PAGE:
As the Grand Celebration cruise ship sailed away from the Bahamas on a humanitarian mission carrying nearly 1,500 hurricane evacuees, Ceva Seymour looked back at the hundreds of desperate Bahamians left behind at Freeport Harbour.
“It was difficult for me to see that other people couldn’t get on the ship who probably needed to be there more than me,” Seymour, 56, said after arriving in Florida with 16 cousins and grandchildren, who will stay with a sister in Florida for now.
Those who stayed behind are among the 70,000 people thrust into homelessness on Grand Bahama and the Abaco Islands by the strongest hurricane ever to hit the archipelago nation of about 390,000 residents.
The death toll, now at 43, remains unknown one week after the Category 5 storm struck, but government officials warn that it will be far higher.
Dorian lingered over the islands for days with winds of about 185 mph. It crushed homes, schools, supermarkets, roads and airports across the northern end of the Bahamas. Tens of thousands of people have lost homes on Abaco and Grand Bahama, according to the United Nations. A thousand tarpaulins were to be distributed to replace roofs, the International Organization for Migration said.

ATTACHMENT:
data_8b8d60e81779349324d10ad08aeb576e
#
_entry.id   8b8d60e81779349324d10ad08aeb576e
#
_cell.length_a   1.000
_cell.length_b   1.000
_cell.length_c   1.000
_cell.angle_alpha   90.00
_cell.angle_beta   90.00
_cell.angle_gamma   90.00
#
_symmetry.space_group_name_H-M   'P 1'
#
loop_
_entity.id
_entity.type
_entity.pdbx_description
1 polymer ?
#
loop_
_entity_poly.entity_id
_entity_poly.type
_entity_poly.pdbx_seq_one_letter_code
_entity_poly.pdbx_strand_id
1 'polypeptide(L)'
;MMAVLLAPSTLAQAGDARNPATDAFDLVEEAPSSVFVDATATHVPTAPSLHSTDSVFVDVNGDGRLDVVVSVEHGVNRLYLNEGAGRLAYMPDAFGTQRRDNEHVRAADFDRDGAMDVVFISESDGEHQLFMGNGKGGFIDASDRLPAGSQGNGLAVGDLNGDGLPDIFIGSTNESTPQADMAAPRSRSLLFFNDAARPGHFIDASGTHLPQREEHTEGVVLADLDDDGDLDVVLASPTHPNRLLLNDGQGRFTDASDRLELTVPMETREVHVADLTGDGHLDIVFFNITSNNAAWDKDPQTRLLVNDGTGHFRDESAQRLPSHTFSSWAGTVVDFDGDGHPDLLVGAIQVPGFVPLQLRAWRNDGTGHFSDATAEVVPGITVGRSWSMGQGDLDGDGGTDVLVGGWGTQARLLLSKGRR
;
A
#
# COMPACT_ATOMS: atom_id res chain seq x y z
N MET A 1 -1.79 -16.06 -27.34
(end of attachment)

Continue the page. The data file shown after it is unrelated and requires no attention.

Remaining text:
The number of displaced is staggering, given the population of the Bahamas, but not unusual for a major environmental disaster, according to Maria Cristina Garcia, a history professor at Cornell University. The 2010 earthquake in Haiti left 1.5 million homeless. “These 70,000 do not include the thousands who, though not technically homeless, will live in damaged homes covered only by blue plastic tarps,” she said. “You can still find blue tarps in the US Virgin Islands and Puerto Rico two years after Hurricanes Irma and Maria.”
The powerful storm seems to have overwhelmed authorities in the small island nation, leaving most early relief efforts in the hands of Bahamian nonprofits and US relief agencies.
The US Agency for International Development this weekend announced an additional $1 million in humanitarian assistance, bringing the US agency’s funding to $2.8 million for food, shelter, water containers and other items. Its partner, the Bahamas Red Cross, will also distribute supplies including portable stoves and towels. USAID also has teams of disaster response experts on the ground. The UN provided another $1 million.